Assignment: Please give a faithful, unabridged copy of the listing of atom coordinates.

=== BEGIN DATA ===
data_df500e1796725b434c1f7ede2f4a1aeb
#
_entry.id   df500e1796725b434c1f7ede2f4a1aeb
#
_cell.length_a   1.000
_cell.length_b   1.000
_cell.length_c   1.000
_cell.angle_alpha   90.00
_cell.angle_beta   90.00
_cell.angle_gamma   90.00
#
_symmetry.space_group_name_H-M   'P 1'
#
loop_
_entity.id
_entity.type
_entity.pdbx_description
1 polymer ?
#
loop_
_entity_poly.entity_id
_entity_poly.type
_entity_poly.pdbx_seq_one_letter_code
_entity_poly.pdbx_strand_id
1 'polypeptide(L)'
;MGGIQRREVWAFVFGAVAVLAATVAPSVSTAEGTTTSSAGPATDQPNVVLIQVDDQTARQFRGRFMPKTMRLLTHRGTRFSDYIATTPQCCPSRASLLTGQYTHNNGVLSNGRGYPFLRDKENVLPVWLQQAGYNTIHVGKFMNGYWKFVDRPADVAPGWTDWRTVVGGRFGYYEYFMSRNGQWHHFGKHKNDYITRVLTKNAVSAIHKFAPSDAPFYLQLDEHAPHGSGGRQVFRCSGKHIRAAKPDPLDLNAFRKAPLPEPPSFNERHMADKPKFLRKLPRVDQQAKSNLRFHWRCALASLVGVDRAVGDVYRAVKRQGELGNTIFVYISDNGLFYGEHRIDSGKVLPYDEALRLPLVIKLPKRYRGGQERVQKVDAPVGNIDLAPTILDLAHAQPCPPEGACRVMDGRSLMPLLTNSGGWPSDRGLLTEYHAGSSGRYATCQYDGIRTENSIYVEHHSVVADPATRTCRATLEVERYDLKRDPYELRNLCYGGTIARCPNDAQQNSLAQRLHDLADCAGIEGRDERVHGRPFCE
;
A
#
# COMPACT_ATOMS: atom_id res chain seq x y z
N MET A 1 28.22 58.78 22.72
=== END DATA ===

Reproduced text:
data_df500e1796725b434c1f7ede2f4a1aeb
#
_entry.id   df500e1796725b434c1f7ede2f4a1aeb
#
_cell.length_a   1.000
_cell.length_b   1.000
_cell.length_c   1.000
_cell.angle_alpha   90.00
_cell.angle_beta   90.00
_cell.angle_gamma   90.00
#
_symmetry.space_group_name_H-M   'P 1'
#
loop_
_entity.id
_entity.type
_entity.pdbx_description
1 polymer ?
#
loop_
_entity_poly.entity_id
_entity_poly.type
_entity_poly.pdbx_seq_one_letter_code
_entity_poly.pdbx_strand_id
1 'polypeptide(L)'
;MGGIQRREVWAFVFGAVAVLAATVAPSVSTAEGTTTSSAGPATDQPNVVLIQVDDQTARQFRGRFMPKTMRLLTHRGTRFSDYIATTPQCCPSRASLLTGQYTHNNGVLSNGRGYPFLRDKENVLPVWLQQAGYNTIHVGKFMNGYWKFVDRPADVAPGWTDWRTVVGGRFGYYEYFMSRNGQWHHFGKHKNDYITRVLTKNAVSAIHKFAPSDAPFYLQLDEHAPHGSGGRQVFRCSGKHIRAAKPDPLDLNAFRKAPLPEPPSFNERHMADKPKFLRKLPRVDQQAKSNLRFHWRCALASLVGVDRAVGDVYRAVKRQGELGNTIFVYISDNGLFYGEHRIDSGKVLPYDEALRLPLVIKLPKRYRGGQERVQKVDAPVGNIDLAPTILDLAHAQPCPPEGACRVMDGRSLMPLLTNSGGWPSDRGLLTEYHAGSSGRYATCQYDGIRTENSIYVEHHSVVADPATRTCRATLEVERYDLKRDPYELRNLCYGGTIARCPNDAQQNSLAQRLHDLADCAGIEGRDERVHGRPFCE
;
A
#
# COMPACT_ATOMS: atom_id res chain seq x y z
N MET A 1 28.22 58.78 22.72